On the Tulsa Race Massacre

Monday and Tuesday mark the 100th anniversary of the Tulsa Race Massacre when white supremacists laid siege against the Greenwood neighborhood of Tulsa, Oklahoma. Greenwood was a successful and wealthy Black community often referred to as “Black Wall Street.” Men, women and children where dragged from their homes and killed, then their houses were looted and burned. Incendiary bombs were dropped from planes. Over 35 square blocks were leveled. For the most part records of the massacre have been suppressed or destroyed. Even the total number killed is unclear. Current estimates run about 300 dead. Most were buried in mass unmarked graves whose locations and boundaries are not totally clear. Postcards were printed and circulated among white supremacists as souvenirs.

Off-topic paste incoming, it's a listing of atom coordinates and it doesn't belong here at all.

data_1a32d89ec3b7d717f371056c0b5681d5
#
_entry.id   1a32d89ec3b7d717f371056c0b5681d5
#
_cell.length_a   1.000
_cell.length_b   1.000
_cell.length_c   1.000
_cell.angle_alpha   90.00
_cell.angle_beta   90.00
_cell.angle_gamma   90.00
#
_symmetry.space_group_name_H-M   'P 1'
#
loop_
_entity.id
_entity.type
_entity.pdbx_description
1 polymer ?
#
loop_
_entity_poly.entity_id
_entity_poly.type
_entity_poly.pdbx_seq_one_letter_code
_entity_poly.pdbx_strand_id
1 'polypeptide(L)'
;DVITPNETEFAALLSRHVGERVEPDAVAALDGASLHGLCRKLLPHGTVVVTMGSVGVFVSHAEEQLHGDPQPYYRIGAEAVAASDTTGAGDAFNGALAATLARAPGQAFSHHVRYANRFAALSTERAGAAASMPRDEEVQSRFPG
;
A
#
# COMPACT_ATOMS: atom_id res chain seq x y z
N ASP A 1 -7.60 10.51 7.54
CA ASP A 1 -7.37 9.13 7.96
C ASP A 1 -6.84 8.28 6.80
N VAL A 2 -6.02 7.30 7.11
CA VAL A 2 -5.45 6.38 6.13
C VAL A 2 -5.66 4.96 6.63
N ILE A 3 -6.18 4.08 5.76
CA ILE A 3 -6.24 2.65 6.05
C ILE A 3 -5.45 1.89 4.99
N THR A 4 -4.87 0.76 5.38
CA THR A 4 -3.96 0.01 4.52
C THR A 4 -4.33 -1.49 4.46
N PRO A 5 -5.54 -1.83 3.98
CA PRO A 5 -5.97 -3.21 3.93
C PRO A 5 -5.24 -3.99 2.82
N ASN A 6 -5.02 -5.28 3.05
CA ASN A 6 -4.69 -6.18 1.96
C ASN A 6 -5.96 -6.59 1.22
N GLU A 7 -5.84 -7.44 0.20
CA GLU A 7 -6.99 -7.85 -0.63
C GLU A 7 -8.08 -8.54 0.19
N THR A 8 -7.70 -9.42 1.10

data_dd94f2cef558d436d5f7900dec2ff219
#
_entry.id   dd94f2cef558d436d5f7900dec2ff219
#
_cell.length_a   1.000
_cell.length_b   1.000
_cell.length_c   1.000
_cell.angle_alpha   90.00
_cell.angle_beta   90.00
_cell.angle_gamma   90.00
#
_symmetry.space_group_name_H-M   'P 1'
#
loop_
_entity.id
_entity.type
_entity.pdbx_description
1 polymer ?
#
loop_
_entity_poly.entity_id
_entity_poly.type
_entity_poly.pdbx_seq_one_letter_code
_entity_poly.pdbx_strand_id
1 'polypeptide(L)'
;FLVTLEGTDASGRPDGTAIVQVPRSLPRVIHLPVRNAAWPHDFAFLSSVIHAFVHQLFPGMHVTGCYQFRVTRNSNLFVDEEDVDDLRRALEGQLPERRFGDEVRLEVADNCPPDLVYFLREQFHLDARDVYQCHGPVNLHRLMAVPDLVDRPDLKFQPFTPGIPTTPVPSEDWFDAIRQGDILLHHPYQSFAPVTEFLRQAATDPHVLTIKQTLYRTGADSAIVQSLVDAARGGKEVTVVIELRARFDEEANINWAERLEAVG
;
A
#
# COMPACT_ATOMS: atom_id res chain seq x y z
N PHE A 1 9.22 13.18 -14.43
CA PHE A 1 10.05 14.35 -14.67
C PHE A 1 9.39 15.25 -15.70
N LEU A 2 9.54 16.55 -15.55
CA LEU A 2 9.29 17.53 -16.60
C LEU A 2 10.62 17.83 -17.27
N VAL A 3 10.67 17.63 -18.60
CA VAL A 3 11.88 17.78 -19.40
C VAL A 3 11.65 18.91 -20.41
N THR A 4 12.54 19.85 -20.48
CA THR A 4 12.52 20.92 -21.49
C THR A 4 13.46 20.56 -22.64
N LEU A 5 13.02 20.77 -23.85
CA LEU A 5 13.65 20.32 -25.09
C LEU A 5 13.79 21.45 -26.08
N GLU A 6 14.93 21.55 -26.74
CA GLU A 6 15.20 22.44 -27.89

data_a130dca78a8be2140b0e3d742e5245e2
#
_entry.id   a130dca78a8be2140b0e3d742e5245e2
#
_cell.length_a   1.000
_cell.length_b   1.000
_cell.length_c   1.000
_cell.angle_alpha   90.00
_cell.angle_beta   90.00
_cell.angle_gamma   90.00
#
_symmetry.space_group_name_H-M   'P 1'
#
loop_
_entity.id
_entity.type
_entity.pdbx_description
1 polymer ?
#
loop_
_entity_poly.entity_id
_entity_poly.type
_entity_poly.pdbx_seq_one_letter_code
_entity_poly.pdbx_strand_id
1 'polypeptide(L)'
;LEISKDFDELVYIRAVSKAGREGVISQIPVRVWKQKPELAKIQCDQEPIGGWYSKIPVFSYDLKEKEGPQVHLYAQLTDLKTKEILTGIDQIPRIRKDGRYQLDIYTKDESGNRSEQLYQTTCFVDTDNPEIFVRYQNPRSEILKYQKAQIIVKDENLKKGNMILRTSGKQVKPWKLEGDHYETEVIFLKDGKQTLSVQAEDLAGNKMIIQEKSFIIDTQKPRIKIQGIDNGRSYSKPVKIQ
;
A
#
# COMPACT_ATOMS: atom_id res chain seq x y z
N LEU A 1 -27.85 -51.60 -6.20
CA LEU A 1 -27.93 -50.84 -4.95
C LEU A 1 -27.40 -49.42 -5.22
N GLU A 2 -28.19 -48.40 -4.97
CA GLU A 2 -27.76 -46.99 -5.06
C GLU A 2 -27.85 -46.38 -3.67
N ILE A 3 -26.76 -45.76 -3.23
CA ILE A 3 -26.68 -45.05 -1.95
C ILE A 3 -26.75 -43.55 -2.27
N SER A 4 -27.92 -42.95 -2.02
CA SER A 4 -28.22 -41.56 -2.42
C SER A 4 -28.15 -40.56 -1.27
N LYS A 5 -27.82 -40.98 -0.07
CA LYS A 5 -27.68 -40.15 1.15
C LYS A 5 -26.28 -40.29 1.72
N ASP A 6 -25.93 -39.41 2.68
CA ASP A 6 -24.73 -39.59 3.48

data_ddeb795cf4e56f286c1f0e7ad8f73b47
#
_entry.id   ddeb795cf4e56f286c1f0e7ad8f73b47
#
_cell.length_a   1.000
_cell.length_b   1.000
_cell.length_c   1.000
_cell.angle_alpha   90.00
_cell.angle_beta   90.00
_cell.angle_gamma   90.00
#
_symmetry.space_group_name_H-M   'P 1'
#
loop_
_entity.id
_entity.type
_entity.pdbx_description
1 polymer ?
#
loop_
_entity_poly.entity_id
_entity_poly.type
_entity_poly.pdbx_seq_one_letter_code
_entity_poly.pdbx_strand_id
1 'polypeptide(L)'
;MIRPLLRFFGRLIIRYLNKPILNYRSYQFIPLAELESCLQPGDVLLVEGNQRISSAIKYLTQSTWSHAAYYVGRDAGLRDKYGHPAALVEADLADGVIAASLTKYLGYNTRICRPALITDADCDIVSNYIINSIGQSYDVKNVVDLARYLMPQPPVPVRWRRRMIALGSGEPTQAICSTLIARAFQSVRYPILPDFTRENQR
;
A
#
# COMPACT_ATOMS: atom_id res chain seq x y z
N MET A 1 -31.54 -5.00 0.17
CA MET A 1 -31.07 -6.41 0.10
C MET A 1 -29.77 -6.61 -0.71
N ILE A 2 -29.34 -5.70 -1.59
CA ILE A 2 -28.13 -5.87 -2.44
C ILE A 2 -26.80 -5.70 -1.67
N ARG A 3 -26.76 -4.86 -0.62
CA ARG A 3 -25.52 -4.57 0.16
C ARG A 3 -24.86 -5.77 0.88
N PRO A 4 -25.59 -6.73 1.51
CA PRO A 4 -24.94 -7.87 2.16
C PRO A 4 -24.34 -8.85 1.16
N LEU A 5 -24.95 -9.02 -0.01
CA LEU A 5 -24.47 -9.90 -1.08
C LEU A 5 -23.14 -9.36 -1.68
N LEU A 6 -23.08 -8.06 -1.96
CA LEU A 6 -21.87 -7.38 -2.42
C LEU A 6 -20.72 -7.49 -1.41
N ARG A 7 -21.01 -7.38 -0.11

Three new documentaries will cover the Tulsa Race Massacre, two this weekend and one on June 18th:

NPR’s TV Critic, David Bianculli, reviewed the three documentaries on Fresh Air with Terry Gross.

I wrote about the the Tulsa Race Massacre last year in my other blog, Just Sayin 2.0, including 8 videos featuring interviews and oral histories of people who survived this horrific atrocity.

Images of Tulsa in 1921 are Public Domain.
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